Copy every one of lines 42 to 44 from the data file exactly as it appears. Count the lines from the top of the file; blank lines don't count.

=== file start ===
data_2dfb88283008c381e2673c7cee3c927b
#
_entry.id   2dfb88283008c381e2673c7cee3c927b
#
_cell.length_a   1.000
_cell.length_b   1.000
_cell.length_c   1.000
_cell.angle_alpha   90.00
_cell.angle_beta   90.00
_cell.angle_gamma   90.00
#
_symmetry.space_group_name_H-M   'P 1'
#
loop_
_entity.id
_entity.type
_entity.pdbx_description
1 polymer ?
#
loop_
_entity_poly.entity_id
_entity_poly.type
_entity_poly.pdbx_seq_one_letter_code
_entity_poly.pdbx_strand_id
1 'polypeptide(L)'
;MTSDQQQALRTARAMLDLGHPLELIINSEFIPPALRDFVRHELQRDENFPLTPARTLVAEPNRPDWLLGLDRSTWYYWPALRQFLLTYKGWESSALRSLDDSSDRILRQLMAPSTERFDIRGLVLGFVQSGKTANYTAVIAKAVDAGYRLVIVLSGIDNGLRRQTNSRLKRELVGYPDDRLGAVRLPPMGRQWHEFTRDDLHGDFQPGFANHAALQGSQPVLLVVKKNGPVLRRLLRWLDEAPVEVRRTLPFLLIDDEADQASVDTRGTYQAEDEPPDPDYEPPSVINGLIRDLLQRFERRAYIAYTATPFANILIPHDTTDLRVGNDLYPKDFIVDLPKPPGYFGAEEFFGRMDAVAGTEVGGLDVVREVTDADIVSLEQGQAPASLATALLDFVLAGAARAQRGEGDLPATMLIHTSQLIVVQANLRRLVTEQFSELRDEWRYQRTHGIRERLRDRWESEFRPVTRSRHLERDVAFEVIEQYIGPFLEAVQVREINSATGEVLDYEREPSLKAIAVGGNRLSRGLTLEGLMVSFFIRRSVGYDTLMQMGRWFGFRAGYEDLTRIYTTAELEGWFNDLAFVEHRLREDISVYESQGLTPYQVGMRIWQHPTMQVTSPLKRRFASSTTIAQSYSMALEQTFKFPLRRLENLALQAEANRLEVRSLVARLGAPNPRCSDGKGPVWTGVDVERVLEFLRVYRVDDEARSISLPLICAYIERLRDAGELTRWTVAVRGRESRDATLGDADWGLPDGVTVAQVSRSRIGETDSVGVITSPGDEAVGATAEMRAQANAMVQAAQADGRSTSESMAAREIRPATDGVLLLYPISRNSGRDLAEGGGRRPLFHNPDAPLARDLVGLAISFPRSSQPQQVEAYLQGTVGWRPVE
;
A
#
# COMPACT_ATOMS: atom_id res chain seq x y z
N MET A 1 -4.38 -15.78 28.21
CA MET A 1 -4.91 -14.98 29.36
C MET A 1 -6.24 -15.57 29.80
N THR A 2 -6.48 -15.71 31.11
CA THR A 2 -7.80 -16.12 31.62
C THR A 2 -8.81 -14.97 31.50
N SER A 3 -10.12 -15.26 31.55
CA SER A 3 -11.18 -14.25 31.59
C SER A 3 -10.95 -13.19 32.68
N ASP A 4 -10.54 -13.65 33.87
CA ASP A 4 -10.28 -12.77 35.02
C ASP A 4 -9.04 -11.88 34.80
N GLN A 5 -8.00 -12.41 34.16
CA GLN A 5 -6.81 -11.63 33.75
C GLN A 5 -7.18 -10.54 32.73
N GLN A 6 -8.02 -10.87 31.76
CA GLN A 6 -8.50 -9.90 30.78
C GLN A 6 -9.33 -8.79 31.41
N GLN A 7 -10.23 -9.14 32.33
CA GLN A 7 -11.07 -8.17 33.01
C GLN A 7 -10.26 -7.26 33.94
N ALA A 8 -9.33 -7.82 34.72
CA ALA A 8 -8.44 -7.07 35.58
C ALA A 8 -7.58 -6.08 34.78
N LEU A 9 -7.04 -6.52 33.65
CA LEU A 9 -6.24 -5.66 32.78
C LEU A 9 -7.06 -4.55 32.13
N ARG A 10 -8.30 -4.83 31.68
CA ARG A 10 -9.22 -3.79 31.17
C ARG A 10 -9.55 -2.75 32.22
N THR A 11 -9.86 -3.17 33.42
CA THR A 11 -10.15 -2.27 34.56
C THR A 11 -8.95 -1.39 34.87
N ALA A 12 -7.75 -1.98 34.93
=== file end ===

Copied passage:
C ASP A 4 -9.04 -11.88 34.80
N GLN A 5 -8.00 -12.41 34.16
CA GLN A 5 -6.81 -11.63 33.75